20 SEPT 2023

An intercepted ship-to-ship transfer raises a series of interlinked questions about sanctions, pollution and the reach of international law.


The two giant freighters floated “dark” in the open ocean not far from Indonesia. Their positioning transponders switched off, neither tanker displayed a national flagbut one ship was known to have claimed Iranian registration, the other to have made at least eight visits to Venezuela in recent years.

And between them pumped thousands of barrels of oil.

In July this year, Indonesian authorities intervened in this ship-to-ship oil transfer being carried out within Indonesia’s exclusive economic zone (EEZ). With assistance from Malaysia, one ship was seized, Arman 114, a tanker claiming Iranian flag registration. However, the tanker known as S Tinos, also referred to as Lilu, and found to be Cameroon-flagged, managed to escape. Neither tanker had submitted a ship-to-ship oil transfer plan to the Indonesian authorities, as required by Indonesian law and the International Convention for the Prevention of Pollution by Ships (MARPOL).

This scenario presents a classic case of “dark ships” used in schemes to circumvent rules or sanctions. While the act of ships going “dark” by disabling their Automatic Identification Systems constitutes a direct breach of the International Convention for the Safety of Life at Sea (SOLAS), it does not necessarily confer enforcement power upon coastal states, as the flag state maintains exclusive jurisdiction and control over the safety features of the vessels.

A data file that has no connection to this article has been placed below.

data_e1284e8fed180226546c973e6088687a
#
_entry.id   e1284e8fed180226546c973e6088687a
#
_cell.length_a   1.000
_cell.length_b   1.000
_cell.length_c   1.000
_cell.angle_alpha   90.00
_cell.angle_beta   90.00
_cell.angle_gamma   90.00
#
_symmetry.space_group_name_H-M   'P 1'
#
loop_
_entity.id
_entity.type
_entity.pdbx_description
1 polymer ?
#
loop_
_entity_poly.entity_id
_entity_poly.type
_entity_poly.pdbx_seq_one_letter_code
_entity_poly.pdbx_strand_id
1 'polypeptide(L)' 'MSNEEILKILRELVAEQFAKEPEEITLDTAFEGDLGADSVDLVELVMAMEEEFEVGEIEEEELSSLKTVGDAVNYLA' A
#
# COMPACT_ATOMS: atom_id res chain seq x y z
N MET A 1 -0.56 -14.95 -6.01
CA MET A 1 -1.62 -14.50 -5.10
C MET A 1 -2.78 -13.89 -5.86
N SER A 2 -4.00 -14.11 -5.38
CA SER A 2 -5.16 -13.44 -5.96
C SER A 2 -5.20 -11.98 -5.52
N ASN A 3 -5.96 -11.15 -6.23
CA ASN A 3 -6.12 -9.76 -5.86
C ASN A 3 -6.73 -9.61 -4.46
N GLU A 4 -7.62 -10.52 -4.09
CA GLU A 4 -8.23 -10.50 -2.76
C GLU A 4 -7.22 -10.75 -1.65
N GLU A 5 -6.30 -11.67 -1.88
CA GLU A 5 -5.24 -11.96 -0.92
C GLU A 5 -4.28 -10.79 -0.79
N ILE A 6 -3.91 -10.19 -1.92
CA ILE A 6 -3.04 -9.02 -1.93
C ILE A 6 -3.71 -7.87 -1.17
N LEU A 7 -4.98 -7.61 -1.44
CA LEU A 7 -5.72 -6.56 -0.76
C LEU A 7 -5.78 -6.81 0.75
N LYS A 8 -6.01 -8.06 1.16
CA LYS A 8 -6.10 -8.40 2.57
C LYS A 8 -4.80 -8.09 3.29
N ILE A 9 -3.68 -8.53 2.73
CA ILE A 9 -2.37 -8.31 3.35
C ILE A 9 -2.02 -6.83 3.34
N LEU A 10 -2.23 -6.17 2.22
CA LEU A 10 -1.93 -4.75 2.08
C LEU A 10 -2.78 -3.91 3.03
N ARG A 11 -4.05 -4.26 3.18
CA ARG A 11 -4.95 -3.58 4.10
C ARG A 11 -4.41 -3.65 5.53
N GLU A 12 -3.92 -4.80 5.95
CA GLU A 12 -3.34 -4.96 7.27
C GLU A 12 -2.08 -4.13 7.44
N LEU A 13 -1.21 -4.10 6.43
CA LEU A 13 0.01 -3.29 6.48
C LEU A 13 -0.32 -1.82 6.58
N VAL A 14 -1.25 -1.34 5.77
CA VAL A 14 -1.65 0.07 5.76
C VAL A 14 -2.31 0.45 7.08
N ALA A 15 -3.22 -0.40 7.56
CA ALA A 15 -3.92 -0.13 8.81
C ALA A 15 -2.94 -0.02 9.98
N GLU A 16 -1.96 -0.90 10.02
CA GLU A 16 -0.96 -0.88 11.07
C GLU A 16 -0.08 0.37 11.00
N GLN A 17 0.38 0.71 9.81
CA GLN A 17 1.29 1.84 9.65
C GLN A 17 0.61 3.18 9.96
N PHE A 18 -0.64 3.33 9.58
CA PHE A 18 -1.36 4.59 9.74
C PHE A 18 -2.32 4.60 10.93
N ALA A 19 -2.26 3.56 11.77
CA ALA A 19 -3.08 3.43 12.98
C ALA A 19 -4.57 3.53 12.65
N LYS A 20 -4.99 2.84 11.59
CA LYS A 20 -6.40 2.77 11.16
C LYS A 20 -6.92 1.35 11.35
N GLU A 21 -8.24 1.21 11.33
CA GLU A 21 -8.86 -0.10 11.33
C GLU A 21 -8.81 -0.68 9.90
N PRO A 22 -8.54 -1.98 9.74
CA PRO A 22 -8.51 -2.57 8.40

So, the case raises a fascinating question about whether Indonesia, in its capacity as the coastal state in this case, had the jurisdiction to seize the tankers?

The incident under scrutiny involves a “ship-to-ship transfer”, which refers to the transfer of cargo between two seagoing vessels, as opposed to “offshore bunkering”, which entails refuelling another vessel’s fuel bunkers to power its engines. Unlike offshore bunkering, a ship-to-ship transfer within an EEZ is arguably an activity in relation to which the United Nations Convention on the Law of the Sea (UNCLOS) does not explicitly allocate rights or jurisdiction to either the coastal state or other states (Article 59 of UNCLOS).